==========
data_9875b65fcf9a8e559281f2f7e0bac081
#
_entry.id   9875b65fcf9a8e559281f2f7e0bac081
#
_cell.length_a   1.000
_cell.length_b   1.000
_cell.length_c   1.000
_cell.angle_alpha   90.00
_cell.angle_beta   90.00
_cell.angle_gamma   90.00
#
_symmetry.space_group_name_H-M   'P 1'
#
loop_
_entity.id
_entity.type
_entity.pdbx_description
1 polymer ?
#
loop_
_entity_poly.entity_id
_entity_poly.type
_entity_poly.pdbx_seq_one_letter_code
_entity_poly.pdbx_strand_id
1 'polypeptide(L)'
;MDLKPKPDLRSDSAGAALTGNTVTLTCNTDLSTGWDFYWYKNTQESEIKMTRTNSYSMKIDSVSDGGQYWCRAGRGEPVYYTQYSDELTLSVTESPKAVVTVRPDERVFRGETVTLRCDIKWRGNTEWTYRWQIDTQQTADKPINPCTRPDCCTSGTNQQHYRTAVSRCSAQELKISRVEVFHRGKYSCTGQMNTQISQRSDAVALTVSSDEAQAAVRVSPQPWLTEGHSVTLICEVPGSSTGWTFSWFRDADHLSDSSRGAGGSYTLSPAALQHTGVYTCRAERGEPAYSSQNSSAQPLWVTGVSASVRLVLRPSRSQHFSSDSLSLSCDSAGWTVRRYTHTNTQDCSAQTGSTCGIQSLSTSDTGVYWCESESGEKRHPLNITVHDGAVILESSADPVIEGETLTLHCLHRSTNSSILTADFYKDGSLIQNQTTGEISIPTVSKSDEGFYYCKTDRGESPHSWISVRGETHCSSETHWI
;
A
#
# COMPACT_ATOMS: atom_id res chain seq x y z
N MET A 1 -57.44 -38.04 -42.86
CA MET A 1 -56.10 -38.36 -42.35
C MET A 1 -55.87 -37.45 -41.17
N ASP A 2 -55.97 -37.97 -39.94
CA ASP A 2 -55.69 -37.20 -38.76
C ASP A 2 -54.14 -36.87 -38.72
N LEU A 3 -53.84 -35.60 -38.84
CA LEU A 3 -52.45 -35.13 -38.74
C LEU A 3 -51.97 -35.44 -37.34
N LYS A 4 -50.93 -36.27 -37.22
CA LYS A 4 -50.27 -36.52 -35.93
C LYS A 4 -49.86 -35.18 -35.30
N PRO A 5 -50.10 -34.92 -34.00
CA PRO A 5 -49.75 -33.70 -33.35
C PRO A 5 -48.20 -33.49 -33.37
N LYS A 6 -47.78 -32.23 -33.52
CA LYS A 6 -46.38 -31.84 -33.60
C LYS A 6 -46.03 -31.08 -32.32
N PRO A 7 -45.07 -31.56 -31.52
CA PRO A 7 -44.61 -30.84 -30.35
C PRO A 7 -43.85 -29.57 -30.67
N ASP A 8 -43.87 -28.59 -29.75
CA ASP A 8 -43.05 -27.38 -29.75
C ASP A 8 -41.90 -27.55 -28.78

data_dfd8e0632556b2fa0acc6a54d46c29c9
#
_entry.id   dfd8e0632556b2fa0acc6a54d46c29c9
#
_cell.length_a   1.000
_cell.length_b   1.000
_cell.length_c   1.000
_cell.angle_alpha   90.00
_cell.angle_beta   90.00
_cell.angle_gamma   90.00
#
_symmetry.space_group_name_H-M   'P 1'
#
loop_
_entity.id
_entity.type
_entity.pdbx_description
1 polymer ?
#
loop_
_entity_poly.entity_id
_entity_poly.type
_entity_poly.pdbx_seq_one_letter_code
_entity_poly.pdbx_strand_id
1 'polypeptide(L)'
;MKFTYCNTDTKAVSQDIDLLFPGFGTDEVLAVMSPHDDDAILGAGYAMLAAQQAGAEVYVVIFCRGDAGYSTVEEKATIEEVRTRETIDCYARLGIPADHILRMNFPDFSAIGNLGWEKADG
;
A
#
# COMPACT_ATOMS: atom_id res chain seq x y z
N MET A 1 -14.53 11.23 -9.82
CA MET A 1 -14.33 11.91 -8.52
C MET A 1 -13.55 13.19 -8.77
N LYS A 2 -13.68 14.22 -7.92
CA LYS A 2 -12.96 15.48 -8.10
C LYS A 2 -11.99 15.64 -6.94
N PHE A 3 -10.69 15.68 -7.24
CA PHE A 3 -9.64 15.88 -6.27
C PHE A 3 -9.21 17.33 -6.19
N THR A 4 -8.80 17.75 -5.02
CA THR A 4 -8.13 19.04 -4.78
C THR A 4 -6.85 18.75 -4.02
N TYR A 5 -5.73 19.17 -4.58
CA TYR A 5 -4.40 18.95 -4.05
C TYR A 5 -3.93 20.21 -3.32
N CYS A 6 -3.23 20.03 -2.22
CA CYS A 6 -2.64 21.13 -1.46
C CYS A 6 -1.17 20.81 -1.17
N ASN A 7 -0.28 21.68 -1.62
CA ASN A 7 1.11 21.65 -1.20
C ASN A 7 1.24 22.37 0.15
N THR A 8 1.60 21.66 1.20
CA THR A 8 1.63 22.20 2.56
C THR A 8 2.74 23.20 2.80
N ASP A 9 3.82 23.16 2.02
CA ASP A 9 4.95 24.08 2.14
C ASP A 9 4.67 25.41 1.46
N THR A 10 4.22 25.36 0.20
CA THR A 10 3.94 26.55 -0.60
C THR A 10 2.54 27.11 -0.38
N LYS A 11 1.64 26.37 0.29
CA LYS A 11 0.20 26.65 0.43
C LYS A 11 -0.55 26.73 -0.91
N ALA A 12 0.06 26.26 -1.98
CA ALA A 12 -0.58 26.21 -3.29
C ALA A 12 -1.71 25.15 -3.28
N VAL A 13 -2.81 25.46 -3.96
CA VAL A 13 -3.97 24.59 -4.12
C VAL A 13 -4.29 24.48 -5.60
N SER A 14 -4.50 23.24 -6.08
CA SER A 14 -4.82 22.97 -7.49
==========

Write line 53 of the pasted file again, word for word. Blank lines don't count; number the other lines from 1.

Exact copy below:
CA ASP A 8 -43.05 -27.38 -29.75